If you’ve ever wondered why there are so many ups and downs in your teenager’s moods- there’s a very good reason; their brain is still developing. Brain scans from a research team at the University of Cambridge identified the areas of the brain that change the most during the teen years. It’s no surprise that areas associated with complex thought and decision-making are the ones going through a growth spurt during this time.
The scientists also discovered a link between teenage brain development and mental illness, such as schizophrenia.
The team from Cambridge's department of psychiatry scanned the brains of 300 people between the ages of 14 and 24.
They found that basic functions such as vision, hearing and movement were fully developed by adolescence. However, complex thinking processes and decision-making were still in a growth stage.
These areas are nerve centers with lots of connections to and from other key areas.
You can think of the brain as a global airline network that's made up of small infrequently used airports and huge hubs like Heathrow where there is very high traffic.
The brain uses a similar set up to co-ordinate our thoughts and actions.
During adolescence, this network of big hubs is consolidated and strengthened. It's a bit like how Heathrow or JFK have become gradually busier over the years.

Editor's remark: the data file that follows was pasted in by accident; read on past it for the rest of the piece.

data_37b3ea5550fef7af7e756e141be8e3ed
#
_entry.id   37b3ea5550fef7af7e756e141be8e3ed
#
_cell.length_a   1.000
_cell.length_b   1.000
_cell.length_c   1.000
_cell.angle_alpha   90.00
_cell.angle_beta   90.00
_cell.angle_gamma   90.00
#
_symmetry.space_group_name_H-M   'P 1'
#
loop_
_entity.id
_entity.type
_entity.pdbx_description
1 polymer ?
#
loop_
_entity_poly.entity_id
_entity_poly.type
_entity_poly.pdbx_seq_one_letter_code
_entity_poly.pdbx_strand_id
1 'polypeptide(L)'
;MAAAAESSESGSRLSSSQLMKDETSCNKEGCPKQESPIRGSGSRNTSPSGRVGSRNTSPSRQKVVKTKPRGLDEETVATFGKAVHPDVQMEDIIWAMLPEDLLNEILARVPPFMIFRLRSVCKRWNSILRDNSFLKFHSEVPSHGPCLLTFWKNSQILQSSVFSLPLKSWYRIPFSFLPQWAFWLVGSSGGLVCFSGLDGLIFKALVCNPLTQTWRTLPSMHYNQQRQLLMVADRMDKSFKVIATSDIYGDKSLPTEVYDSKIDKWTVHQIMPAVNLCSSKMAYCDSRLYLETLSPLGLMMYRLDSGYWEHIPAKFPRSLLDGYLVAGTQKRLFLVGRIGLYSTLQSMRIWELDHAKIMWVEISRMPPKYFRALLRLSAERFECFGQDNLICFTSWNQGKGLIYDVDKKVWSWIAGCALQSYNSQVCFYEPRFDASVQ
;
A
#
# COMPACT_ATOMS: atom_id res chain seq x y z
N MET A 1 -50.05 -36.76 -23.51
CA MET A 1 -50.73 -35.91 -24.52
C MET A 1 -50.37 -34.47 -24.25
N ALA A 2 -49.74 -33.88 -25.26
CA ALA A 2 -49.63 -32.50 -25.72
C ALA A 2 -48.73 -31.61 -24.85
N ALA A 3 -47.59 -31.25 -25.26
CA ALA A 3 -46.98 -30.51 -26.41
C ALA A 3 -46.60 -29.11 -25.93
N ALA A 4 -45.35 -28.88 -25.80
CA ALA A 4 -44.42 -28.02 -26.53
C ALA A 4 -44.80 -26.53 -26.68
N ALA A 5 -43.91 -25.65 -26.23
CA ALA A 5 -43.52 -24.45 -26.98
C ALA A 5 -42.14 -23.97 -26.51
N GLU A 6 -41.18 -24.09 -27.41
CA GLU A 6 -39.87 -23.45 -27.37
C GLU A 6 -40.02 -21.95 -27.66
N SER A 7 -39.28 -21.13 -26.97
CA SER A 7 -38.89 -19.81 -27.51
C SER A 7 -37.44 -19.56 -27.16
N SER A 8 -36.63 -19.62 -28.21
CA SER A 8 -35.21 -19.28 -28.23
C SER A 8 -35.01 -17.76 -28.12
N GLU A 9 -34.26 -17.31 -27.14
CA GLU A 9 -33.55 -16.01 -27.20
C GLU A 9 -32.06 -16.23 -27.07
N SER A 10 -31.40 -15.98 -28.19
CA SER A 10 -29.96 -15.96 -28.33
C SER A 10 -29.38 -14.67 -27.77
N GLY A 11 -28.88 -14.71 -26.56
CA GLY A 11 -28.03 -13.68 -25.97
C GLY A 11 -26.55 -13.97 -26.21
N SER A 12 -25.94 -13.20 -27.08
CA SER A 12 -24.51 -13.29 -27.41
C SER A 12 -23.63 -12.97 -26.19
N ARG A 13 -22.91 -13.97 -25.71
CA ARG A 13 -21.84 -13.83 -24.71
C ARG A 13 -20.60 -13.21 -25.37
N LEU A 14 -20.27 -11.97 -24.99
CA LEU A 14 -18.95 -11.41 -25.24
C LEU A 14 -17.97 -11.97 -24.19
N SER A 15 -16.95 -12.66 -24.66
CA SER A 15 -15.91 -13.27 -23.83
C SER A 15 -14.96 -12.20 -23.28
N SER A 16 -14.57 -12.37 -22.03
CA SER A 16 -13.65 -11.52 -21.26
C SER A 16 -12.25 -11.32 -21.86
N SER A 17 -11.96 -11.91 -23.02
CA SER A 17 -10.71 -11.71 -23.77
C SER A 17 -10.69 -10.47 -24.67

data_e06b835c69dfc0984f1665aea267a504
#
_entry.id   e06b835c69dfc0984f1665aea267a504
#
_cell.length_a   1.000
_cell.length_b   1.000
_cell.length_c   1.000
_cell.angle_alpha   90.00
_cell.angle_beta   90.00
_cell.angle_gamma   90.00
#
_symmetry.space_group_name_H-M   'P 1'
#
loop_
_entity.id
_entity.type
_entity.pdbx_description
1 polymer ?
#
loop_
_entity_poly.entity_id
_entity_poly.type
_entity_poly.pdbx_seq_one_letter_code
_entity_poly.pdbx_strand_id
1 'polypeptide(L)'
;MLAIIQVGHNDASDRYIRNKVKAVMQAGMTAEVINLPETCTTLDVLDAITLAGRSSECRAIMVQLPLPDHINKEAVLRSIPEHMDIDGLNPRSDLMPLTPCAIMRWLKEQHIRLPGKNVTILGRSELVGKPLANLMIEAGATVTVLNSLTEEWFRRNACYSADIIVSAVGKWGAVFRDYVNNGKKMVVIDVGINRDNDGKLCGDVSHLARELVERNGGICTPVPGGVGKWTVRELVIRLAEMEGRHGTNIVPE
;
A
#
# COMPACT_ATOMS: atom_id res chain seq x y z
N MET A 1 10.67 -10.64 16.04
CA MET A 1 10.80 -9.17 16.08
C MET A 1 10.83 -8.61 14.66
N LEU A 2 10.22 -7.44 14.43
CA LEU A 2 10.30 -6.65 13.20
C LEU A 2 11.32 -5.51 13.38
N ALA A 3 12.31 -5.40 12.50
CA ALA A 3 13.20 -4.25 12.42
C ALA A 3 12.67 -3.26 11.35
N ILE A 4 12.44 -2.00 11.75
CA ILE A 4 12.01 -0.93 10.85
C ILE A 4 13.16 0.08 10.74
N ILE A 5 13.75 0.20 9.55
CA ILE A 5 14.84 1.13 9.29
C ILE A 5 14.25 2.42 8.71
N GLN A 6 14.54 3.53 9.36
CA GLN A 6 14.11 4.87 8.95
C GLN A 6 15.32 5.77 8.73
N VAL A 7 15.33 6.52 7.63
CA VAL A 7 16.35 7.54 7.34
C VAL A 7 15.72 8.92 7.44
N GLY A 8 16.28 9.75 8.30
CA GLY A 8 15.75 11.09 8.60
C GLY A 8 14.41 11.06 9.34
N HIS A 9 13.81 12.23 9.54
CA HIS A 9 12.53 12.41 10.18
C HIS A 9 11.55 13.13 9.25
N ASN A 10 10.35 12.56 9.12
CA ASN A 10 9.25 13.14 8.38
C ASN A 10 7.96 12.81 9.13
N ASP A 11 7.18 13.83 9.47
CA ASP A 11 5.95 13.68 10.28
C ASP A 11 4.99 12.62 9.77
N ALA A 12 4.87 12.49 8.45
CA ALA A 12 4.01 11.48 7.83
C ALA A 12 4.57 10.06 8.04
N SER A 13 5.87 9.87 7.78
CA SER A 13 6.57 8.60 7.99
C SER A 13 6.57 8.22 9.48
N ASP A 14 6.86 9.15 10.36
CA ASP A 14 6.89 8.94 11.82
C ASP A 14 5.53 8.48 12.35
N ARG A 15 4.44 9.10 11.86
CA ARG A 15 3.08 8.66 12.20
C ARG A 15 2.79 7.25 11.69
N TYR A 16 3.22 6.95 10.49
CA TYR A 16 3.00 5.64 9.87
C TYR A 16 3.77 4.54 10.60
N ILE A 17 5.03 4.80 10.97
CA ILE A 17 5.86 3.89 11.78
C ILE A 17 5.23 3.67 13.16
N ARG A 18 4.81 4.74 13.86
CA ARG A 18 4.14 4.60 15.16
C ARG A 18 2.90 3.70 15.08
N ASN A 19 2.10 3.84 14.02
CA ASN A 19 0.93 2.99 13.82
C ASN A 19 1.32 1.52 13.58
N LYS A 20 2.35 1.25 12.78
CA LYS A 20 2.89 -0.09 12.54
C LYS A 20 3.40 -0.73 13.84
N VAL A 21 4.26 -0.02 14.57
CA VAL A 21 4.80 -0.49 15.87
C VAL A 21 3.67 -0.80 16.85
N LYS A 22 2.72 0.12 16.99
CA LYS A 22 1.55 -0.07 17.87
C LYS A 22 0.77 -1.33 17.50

Researchers found that genes involved in the “hub” were similar to those associated with mental illnesses, including schizophrenia.
The discovery is in line with the observation that many mental disorders develop during adolescence, according to researcher Dr Kirstie Whitaker.
"We have shown a pathway from the biology of cells in the area through to how people who are in their late teenage years might then have their first episode of psychosis," she told the BBC.
Genetics are not the only reason for mental illnesses. Older studies have also linked stress during childhood and the teenage years as a possible contributor. Recent findings have shown an association between maltreatment, abuse and neglect and brain development during childhood and adolescence. In addition, these types of stressors may also contribute to the emergence of mental illness.
Lead researcher, Professor Ed Bullmore, whose work was funded by the Wellcome Trust, believes the discovery of a biological link between teenage brain development and the onset of mental illness might help researchers identify those most at risk of becoming ill.
"As we understand more about what puts people at risk for schizophrenia, that gives us an opportunity to try to identify individuals that are at risk of becoming schizophrenic in the foreseeable future, the next two to three years, and perhaps to offer some treatment then that could be helpful in preventing the onset of clinical symptoms. "
The study also sheds light on the mood and behavioral changes experienced by teenagers during normal brain development.
"The regions that are changing most are those associated with complex behavior and decision making," says Dr. Whitaker.
"It shows that teenagers are on a journey of becoming an adult and becoming someone who is able to pull together all these bits of information.
This is a really important stage to go through. You wouldn't want to be a child all your life.
This is a powerful and important stage that you have to go through to be the best and the most capable adult that you can be."
The study was published in the Proceedings of the National Academy of Science.
Story source: Pallab Ghosh, http://www.bbc.com/news/health-36887224